WE had just four months to organise the wedding if we wanted to ‘squeeze’ it in before we moved house. It was either that or wait until we had settled in, because we were moving from London to Newbury, having only visited the place twice, and also both changing jobs.
My fiancé may have been only too pleased to have a long engagement – after the proposal, he looked some what startled when I asked him if he’d given any thought as to when and where we might get married, and stammered the words “Married? Er, I thought we could just enjoy being engaged for a while” – but like many men before him, he bowed to the pressure from not just me, but his mother, my mother, my sister, his aunt and every female friend from both sides, and we set a date...with a few conditions.
Fair enough, he wanted input, and I wanted him to have input and not let him think he had done his part until he was needed in his suit on the big day.
However, this turned out to be a very long list of things he didn’t want to do – “I won’t wear a silly suit, or a silly hat. I don’t want long speeches. I don’t want it to be too formal, definitely no line-up. I’m not getting married in church because I don’t want to sing. I don’t want a photographer trailing around after us all day and spending hours setting up pictures while all the guests get bored. I don’t want chicken in a sauce or a deep-fried beige buffet, and I don’t want your mother taking over.” (Who was it who said that women were demanding?)
“Oh, and one last thing, I don’t want it to cost us our life-savings.”
Which begged the question what did he want then? He thought for a minute and then said “a big party – in a pub”.
On paper that sounds like a relatively easy request, but compared to turning up at a hotel where it is all pretty much provided, bar the dress and the guests, there is quite a lot to organise. Add to that the fact that we would need to book two venues, one for the ceremony and one for the reception, and it was starting to look complicated for what was supposed to be a simple wedding.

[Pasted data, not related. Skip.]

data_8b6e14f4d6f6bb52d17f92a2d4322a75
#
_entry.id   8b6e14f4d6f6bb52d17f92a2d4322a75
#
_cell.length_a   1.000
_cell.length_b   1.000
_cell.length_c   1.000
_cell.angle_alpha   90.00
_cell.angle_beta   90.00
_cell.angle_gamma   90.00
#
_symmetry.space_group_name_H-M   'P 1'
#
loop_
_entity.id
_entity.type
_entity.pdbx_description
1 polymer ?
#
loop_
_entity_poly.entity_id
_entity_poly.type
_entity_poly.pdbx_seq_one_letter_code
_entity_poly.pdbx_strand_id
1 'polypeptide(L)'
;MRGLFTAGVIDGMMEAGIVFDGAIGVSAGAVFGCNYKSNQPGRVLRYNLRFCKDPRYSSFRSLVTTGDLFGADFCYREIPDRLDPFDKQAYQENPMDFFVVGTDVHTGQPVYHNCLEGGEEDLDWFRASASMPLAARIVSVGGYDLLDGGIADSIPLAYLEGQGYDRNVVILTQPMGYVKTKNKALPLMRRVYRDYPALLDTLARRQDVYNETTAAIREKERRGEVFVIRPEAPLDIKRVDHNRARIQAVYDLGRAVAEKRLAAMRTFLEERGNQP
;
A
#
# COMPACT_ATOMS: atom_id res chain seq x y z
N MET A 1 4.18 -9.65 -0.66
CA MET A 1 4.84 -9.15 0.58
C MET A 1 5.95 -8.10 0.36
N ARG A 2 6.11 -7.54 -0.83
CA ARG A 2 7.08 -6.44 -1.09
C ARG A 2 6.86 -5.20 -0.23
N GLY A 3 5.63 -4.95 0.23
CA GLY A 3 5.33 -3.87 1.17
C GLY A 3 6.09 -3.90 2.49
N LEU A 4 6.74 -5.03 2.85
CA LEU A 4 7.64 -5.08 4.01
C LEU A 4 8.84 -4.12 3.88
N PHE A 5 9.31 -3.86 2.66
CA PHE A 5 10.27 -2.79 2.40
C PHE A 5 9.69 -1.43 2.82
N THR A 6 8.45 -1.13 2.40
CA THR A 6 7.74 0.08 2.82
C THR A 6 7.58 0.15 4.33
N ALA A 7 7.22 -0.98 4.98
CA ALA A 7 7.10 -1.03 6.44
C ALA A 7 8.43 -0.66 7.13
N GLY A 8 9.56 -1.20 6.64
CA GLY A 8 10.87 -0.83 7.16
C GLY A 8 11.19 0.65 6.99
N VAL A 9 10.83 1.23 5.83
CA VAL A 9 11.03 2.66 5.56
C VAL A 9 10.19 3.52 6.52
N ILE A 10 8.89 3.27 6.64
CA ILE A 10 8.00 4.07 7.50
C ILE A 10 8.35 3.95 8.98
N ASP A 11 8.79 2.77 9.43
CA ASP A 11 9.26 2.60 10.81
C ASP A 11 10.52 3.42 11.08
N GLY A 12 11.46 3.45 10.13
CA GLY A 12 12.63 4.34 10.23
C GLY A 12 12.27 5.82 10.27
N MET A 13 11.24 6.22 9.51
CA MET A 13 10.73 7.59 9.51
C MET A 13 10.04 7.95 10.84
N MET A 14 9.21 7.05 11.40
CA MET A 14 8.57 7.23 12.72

With time of the essence, we did a deal; I would sort out the ceremony and he would do the reception. I’m not saying it was quite like an episode of Don’t Tell the Bride, where the groom organises the whole event as a surprise, but we decided that each of us would do the legwork for our own part and, other than the big decisions, we would have free rein (within our budget constraints, obviously).
Although some of my friends thought that this sounded like a disaster waiting to happen, I liked the idea that he would be not just involved, but responsible for the reception (“That’s exactly what I’m worried about” at least one of them pointed out).
However, having heard more than one male friend moaning about various aspects of their forthcoming nuptials, I didn’t want to give my intended that option.
My side of the day consisted of a civil ceremony in what was an old library, with a string quartet (I gave up some of my dress budget for that), followed by champagne and canapés, photographs (but not too many) and finally an old Routemaster bus ride to my ‘surprise’ reception.
And a surprise it was – but not a bad one.
Granted, I’m not sure I would have picked beer as the choice of drink for the toasts after the very short speeches but our guests didn’t seem to mind (and as one pointed out to me, guys can’t stomach more than a few glasses of fizz). And an evening buffet of triple-decker club sandwiches are not the easiest thing to eat delicately, trying not to spill sauce down your dress, but they did do the trick, , as my husband said they would, of soaking up some of the booze and filling you up.
He’d also chosen a meal of steak and chips as that was the speciality of the pub’s French chef, candles instead of flowers to decorate the tables (because the pub
provided them for free), and a chocolate fountain instead of a pudding (so that we can get up and move around again, in case you’re bored of who you ended up sitting next to).
OK, so he forgot to do a seating plan, but it didn’t matter. After all, someone had to sit next to my odd-ball uncle so why not let it be pot luck?
The money not spent on those extras that most people don’t notice, such as table decorations and favours (I say most, because my grandma not only noticed, but said so, at least three times that day and more since), was spent on the best surprise of all – a firework display.
So, what happens when you let the bridegroom organise the reception? Well, in my case, it was a stress-free run up to the wedding and a great party – what bride could ask for more?